Snap Inc., the company behind the popular social media app Snapchat, has filed confidential paperwork for the long-awaited IPO that could be the biggest market debut in the U.S. since Alibaba.
Reuters broke the news about Snapchat's secret IPO filing yesterday, citing anonymous people familiar with the matter. Venice, California-based firm could go public already next March with a valuation of approximately $20 billion to $25 billion, what would make Snap Inc. the largest IPO since Chinese e-commerce giant Alibaba (NYSE: Alibaba Group Holding [BABA]) went public in 2014 at $170 billion as well as the largest technology IPO since Facebook's (NASDAQ: Facebook [FB]) $81.2 billion market debut 4 years ago.
Snap Inc. reportedly filed for an IPO before the big elections day last week and was able to do so confidentially, hiding from public attention up until yesterday. The U.S. Jumpstart Our Business Startups Act was the reason why Snapchat could file for an IPO secretly in the first place, as this law allows firms with an annual revenue below $1 billion to submit paperwork to SEC without sharing it publicly. The law, passed in 2012, allows companies that fall under this sales threshold to enjoy softer IPO requirements as well as have a chance to "test the waters" with investors before having to make public statements.
A 4-year old Snapchat has made its name as an app allowing the users to send videos and pictures that self-destruct after 10 seconds of a person viewing them. The app has attracted an impressive daily audience of more than 150 million users, having more than 60% of all smartphone users between 13 and 34 using the app, reports the Wall Street Journal. Yet another statistics Snapchat likes to use to win over advertisers states that the app reaches 41% of all young people in the United States between 18 and 34 whereas an average TV channel among the top performers reaches only 6% of the same audience. Content-wise, the users share more than 1 billion 'snaps' per day and watch over 10 billion videos daily.
The tipping year for Snapchat's revenue was 2014, when the company decided to run ads in its app. This helped to bring the company closer to the social media "elite" of Facebook, Instagram and Twitter. For this year, the firm expects revenues of between $250 million and $350 million but as much as $1 billion for 2017.
Earlier this September, Snapchat CEO Evan Spiegel introduced a first hardware product of the social media company, video camera sunglasses named Spectacles, and renamed Snapchat into Snap Inc. calling it a "camera company". This marked the first big change in the company's strategy since its inception in 2012 and possibly opening new sources of revenue, as some investors were worried about the future of the app's advertising sales, which are the only significant source of the company's revenue today.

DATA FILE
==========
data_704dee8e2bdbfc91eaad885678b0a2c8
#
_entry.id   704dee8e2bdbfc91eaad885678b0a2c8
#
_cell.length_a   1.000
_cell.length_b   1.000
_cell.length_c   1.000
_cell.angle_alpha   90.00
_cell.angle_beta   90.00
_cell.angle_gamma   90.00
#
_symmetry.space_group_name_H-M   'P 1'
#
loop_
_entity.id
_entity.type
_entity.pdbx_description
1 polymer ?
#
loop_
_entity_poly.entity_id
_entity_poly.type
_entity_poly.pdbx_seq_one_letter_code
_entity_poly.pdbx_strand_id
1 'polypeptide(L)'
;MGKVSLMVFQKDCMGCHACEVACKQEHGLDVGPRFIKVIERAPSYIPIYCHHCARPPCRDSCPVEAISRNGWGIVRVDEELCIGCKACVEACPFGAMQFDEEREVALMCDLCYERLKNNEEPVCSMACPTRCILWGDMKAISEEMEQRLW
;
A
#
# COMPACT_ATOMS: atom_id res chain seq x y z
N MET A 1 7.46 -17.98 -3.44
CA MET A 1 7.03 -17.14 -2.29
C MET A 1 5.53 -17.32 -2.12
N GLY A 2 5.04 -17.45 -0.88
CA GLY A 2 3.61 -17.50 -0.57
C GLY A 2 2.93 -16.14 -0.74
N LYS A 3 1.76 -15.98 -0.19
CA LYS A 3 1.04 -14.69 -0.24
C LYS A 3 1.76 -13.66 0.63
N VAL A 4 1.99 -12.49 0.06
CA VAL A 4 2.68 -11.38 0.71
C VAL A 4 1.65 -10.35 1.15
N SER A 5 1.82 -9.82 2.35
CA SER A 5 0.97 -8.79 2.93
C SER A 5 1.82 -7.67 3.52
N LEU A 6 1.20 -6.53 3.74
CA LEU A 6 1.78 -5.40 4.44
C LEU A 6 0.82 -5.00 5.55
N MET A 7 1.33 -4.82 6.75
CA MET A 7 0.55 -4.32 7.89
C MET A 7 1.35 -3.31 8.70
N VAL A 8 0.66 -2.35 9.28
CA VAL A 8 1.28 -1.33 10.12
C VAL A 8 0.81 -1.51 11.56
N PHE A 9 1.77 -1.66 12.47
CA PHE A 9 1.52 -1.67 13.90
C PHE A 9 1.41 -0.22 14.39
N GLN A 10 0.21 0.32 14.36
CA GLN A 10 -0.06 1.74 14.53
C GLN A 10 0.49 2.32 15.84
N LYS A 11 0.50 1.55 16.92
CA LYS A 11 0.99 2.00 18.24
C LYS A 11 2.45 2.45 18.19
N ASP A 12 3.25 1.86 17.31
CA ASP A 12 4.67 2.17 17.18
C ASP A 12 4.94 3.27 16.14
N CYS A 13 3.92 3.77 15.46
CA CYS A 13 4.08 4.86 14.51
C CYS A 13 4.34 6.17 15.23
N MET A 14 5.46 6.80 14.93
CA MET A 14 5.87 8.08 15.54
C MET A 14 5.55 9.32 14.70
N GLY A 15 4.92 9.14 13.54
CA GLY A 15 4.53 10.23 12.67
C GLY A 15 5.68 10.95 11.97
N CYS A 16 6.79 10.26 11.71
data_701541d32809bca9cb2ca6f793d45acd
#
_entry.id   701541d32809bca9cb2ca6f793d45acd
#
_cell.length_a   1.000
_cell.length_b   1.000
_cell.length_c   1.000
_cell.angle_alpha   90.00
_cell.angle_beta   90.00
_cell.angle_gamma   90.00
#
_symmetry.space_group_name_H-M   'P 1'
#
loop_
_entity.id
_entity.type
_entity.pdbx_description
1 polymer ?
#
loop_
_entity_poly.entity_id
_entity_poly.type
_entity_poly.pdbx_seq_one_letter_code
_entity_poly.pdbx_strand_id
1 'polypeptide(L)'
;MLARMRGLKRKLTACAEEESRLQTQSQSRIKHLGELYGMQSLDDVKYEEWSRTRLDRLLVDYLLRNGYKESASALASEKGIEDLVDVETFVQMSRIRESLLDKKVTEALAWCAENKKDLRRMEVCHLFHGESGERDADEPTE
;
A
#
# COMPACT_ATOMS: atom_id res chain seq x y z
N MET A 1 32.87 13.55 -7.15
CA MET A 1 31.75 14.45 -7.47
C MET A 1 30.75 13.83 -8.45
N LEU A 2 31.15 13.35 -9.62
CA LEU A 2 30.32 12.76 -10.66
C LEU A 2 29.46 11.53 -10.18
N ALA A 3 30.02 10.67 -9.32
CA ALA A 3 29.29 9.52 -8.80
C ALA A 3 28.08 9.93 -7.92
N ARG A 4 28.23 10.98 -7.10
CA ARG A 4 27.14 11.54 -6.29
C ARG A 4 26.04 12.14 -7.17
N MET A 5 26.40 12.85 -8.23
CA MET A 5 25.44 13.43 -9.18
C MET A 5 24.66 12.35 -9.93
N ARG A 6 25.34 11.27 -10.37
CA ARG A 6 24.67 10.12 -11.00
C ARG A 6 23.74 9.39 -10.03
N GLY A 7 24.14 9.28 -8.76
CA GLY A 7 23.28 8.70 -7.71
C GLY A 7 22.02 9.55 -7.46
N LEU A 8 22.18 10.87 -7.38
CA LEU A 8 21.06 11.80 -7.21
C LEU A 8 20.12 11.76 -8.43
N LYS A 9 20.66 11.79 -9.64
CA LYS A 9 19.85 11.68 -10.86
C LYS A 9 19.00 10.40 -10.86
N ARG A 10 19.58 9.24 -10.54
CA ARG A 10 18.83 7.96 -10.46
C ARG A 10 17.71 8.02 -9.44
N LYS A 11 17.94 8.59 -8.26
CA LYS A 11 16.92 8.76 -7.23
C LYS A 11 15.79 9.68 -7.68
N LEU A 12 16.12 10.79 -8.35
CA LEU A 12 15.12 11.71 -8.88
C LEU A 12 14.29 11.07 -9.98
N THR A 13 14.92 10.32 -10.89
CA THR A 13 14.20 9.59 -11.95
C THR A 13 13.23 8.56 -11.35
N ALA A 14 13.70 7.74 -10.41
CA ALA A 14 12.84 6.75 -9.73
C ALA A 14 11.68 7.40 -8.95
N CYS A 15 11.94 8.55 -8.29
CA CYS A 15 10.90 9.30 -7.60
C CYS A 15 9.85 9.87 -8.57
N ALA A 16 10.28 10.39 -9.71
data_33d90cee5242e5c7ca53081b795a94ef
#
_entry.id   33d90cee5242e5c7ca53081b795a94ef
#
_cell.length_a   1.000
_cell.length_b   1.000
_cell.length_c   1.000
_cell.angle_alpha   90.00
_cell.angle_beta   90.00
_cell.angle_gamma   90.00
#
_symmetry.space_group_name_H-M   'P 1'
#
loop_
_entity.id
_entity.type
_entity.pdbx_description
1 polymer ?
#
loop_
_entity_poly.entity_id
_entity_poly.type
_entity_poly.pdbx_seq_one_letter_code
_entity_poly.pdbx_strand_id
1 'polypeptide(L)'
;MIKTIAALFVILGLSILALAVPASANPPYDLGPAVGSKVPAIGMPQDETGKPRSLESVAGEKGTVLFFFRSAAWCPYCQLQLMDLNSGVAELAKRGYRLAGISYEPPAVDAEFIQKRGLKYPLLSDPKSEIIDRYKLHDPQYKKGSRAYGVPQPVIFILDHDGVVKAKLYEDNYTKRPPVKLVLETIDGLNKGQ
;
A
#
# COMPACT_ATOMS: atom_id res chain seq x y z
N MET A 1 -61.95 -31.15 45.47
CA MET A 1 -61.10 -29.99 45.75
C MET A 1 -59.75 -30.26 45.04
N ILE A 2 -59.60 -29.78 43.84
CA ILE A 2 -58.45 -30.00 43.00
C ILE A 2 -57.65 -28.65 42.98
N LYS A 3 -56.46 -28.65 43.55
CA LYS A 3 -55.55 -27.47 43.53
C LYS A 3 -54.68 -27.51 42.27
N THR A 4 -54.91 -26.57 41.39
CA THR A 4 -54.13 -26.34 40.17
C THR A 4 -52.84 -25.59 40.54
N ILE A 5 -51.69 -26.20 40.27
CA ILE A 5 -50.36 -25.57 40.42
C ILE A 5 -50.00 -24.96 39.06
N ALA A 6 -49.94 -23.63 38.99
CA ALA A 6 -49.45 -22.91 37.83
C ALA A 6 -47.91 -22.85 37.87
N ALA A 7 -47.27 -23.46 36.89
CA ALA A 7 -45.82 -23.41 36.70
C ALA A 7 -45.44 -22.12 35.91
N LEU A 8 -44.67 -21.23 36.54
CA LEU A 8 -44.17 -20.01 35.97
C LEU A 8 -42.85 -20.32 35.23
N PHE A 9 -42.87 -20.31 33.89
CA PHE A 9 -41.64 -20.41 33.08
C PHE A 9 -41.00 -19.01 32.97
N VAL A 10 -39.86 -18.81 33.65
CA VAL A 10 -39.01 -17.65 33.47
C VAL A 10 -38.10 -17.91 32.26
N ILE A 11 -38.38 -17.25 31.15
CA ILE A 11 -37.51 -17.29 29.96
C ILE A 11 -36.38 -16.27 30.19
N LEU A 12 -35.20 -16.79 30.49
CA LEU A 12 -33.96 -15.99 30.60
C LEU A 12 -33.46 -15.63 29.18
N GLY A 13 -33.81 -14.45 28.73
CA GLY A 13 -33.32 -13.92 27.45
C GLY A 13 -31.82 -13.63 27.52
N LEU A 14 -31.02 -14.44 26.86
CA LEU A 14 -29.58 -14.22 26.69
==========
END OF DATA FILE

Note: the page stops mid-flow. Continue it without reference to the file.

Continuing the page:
However, Snapchat has demonstrated some healthy user base growth in the last years and became the third most popular social media among millennials after Instagram and Facebook. And, considering Twitter's recent troubles, the company has all the chances to go even further next year. And this is exactly what Facebook, which is basically occupying the top 2 places in the "most popular social media" rating by owning Instagram, does not like. Last week, Facebook launched yet another Snapchat clone named Flash that looks and feels almost identical to Snapchat. This is the third time Facebook tries to smash its competitor, though the previous apps mimicking Snapchat’s video and picture sharing mechanism did not take off.
A good sign for "unicorns"
Snap Inc.'s long-awaited IPO is definitely some good news for tech investors while the experts hope that Snap's IPO example would convince other tech startups to finally go public, as the U.S. IPO scene has been having its worst months since the post-crisis 2009 this year. Reuters said that many investors hoped that other large "unicorn" companies like Uber and Airbnb, those private firms with revenues of over $1 billion, would follow Snap's example. Up until today, only 123 American tech companies filed for an IPO and collectively raised slightly over $7 billion, which is 58% lower than last year, reports Reuters. The first quarter of 2016 was the worst in years with zero tech companies going public.
The Wall Street Journal adds that IPO pricings for tech companies this year were rather "conservative", as the average multiple of total firm value to expected sales at their IPO in 2016 was at 3 times compared with 3.6 times in 2015 and 4.9 times in 2014. This means that Snap Inc. might not score the valuation it aspires to or even go public in the planned time, adding to more IPO disappointments this year.
However, the experts say that the main reason for such a sluggish IPO activity in the American tech industry is market volatility that makes going public for startups more risky. And, with Donald Trump winning the presidential elections, there is only more volatility to come next year.
"Volatility in the markets is absolutely the enemy of IPOs," an IPO consultant Lise Buyer told CNBC.